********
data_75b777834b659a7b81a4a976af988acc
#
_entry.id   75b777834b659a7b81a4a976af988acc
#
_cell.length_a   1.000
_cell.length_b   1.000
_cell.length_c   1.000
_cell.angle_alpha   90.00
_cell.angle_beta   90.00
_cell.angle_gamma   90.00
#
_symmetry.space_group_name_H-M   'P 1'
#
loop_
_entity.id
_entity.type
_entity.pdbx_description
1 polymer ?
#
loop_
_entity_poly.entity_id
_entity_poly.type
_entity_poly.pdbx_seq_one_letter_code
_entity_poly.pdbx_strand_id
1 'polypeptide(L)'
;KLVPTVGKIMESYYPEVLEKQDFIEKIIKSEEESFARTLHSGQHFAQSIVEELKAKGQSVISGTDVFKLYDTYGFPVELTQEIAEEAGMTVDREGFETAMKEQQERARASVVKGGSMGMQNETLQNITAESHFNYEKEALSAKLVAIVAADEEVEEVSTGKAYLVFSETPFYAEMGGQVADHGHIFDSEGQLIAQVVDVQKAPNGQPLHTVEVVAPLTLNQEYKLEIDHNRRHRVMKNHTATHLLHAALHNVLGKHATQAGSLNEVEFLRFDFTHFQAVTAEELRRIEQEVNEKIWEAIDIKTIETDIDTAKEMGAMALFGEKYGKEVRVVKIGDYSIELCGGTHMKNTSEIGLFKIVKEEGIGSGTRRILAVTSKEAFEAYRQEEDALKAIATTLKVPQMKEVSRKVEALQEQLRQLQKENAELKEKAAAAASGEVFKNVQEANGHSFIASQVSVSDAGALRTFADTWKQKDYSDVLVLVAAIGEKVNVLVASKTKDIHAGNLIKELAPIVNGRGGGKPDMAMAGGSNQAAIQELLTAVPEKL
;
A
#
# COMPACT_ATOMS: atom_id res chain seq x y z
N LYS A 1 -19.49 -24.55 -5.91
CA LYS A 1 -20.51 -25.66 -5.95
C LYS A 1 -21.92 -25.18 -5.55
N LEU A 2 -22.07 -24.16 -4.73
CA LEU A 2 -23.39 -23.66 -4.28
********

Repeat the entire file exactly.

data_75b777834b659a7b81a4a976af988acc
#
_entry.id   75b777834b659a7b81a4a976af988acc
#
_cell.length_a   1.000
_cell.length_b   1.000
_cell.length_c   1.000
_cell.angle_alpha   90.00
_cell.angle_beta   90.00
_cell.angle_gamma   90.00
#
_symmetry.space_group_name_H-M   'P 1'
#
loop_
_entity.id
_entity.type
_entity.pdbx_description
1 polymer ?
#
loop_
_entity_poly.entity_id
_entity_poly.type
_entity_poly.pdbx_seq_one_letter_code
_entity_poly.pdbx_strand_id
1 'polypeptide(L)'
;KLVPTVGKIMESYYPEVLEKQDFIEKIIKSEEESFARTLHSGQHFAQSIVEELKAKGQSVISGTDVFKLYDTYGFPVELTQEIAEEAGMTVDREGFETAMKEQQERARASVVKGGSMGMQNETLQNITAESHFNYEKEALSAKLVAIVAADEEVEEVSTGKAYLVFSETPFYAEMGGQVADHGHIFDSEGQLIAQVVDVQKAPNGQPLHTVEVVAPLTLNQEYKLEIDHNRRHRVMKNHTATHLLHAALHNVLGKHATQAGSLNEVEFLRFDFTHFQAVTAEELRRIEQEVNEKIWEAIDIKTIETDIDTAKEMGAMALFGEKYGKEVRVVKIGDYSIELCGGTHMKNTSEIGLFKIVKEEGIGSGTRRILAVTSKEAFEAYRQEEDALKAIATTLKVPQMKEVSRKVEALQEQLRQLQKENAELKEKAAAAASGEVFKNVQEANGHSFIASQVSVSDAGALRTFADTWKQKDYSDVLVLVAAIGEKVNVLVASKTKDIHAGNLIKELAPIVNGRGGGKPDMAMAGGSNQAAIQELLTAVPEKL
;
A
#
# COMPACT_ATOMS: atom_id res chain seq x y z
N LYS A 1 -19.49 -24.55 -5.91
CA LYS A 1 -20.51 -25.66 -5.95
C LYS A 1 -21.92 -25.18 -5.55
N LEU A 2 -22.07 -24.16 -4.73
CA LEU A 2 -23.39 -23.66 -4.28